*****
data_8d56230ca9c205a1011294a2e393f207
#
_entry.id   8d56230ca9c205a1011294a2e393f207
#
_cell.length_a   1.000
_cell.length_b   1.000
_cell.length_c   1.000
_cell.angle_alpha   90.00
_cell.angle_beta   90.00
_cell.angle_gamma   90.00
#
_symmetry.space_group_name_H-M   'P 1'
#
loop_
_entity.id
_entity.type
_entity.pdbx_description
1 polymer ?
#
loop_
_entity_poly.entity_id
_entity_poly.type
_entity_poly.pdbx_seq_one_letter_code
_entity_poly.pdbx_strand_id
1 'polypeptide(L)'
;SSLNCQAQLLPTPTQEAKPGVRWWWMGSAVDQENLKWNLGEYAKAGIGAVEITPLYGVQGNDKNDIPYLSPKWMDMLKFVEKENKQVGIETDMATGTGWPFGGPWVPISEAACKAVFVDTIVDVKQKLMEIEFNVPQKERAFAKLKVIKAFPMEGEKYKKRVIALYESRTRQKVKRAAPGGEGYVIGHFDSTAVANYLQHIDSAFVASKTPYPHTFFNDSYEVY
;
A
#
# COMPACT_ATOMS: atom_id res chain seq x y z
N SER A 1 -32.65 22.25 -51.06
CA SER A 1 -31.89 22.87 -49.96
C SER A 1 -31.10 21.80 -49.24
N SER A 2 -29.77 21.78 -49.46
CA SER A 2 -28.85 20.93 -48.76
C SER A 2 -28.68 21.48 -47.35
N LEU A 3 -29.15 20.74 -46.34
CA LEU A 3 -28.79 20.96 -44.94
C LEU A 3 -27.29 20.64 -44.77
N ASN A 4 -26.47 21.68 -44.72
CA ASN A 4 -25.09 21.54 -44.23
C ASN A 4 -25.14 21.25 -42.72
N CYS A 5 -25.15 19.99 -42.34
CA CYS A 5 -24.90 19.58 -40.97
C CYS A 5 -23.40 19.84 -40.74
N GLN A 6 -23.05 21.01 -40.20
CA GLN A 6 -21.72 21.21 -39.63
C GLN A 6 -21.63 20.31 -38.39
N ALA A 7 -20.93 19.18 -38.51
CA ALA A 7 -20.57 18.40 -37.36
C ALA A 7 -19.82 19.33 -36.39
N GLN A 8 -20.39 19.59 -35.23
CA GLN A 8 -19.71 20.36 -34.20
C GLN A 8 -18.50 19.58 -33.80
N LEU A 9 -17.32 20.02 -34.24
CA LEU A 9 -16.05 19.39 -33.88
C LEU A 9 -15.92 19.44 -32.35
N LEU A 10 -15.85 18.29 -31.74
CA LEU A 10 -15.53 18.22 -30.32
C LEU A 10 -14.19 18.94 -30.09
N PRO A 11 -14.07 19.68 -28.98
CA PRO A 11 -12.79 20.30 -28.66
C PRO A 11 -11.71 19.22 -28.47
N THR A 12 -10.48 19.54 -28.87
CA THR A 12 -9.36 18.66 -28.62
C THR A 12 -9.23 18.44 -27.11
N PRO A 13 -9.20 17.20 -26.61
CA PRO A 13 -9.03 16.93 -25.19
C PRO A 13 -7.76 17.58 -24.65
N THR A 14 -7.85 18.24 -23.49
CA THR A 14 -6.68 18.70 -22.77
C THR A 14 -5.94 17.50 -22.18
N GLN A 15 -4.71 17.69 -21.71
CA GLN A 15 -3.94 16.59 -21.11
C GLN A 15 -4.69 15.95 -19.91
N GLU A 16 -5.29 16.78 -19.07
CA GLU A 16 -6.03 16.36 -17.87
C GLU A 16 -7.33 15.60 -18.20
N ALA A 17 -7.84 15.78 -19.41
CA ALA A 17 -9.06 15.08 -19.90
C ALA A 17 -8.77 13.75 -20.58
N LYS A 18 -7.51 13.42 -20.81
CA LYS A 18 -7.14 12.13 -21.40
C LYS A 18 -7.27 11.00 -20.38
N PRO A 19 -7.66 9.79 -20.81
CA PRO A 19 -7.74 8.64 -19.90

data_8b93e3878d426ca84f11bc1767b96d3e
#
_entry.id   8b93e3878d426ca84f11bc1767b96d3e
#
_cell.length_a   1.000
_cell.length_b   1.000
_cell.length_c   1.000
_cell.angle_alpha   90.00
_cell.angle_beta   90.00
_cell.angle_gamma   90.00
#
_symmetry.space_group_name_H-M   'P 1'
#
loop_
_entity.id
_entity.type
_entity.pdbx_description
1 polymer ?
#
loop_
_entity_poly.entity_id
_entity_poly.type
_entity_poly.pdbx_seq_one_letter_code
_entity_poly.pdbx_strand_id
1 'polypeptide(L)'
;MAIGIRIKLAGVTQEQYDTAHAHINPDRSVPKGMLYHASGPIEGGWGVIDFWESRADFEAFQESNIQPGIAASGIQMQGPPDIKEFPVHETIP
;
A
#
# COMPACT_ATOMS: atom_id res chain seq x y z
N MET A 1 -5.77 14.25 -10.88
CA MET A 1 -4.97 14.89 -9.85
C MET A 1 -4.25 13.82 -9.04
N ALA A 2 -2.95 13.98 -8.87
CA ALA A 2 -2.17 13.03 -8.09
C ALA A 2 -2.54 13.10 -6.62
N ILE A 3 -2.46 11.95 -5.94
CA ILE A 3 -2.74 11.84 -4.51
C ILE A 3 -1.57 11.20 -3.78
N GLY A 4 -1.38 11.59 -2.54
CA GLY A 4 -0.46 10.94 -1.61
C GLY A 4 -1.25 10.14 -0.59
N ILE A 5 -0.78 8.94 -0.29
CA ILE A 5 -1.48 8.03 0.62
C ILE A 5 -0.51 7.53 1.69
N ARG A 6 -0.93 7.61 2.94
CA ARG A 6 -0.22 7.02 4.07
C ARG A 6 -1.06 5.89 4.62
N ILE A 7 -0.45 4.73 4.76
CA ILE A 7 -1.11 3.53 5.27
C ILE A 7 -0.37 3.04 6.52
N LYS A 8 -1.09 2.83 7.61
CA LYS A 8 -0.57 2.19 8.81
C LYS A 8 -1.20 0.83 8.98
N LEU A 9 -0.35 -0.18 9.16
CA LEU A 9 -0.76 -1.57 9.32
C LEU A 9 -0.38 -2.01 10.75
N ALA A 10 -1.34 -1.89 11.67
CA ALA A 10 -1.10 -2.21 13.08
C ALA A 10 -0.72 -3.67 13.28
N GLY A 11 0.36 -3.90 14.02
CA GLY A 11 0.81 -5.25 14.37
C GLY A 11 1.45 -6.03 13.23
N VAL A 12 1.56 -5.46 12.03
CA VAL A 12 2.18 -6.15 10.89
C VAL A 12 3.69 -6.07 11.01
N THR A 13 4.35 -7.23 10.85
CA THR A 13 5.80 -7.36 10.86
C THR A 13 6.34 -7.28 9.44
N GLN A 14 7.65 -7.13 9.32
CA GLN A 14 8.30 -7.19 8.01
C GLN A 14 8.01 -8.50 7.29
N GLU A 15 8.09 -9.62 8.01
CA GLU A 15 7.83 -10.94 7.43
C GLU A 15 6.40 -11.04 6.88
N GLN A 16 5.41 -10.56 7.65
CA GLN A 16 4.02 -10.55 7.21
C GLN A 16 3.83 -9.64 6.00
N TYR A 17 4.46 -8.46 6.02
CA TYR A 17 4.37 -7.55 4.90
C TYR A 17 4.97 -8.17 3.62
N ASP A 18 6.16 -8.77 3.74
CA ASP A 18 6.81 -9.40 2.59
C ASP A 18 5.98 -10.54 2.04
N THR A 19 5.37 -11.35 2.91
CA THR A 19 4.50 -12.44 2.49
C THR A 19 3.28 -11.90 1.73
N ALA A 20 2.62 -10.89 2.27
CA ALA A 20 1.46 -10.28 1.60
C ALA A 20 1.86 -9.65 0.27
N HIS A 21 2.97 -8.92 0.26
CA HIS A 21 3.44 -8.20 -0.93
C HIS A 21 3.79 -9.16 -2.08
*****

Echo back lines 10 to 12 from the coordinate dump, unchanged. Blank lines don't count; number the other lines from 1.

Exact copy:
_cell.angle_gamma   90.00
#
_symmetry.space_group_name_H-M   'P 1'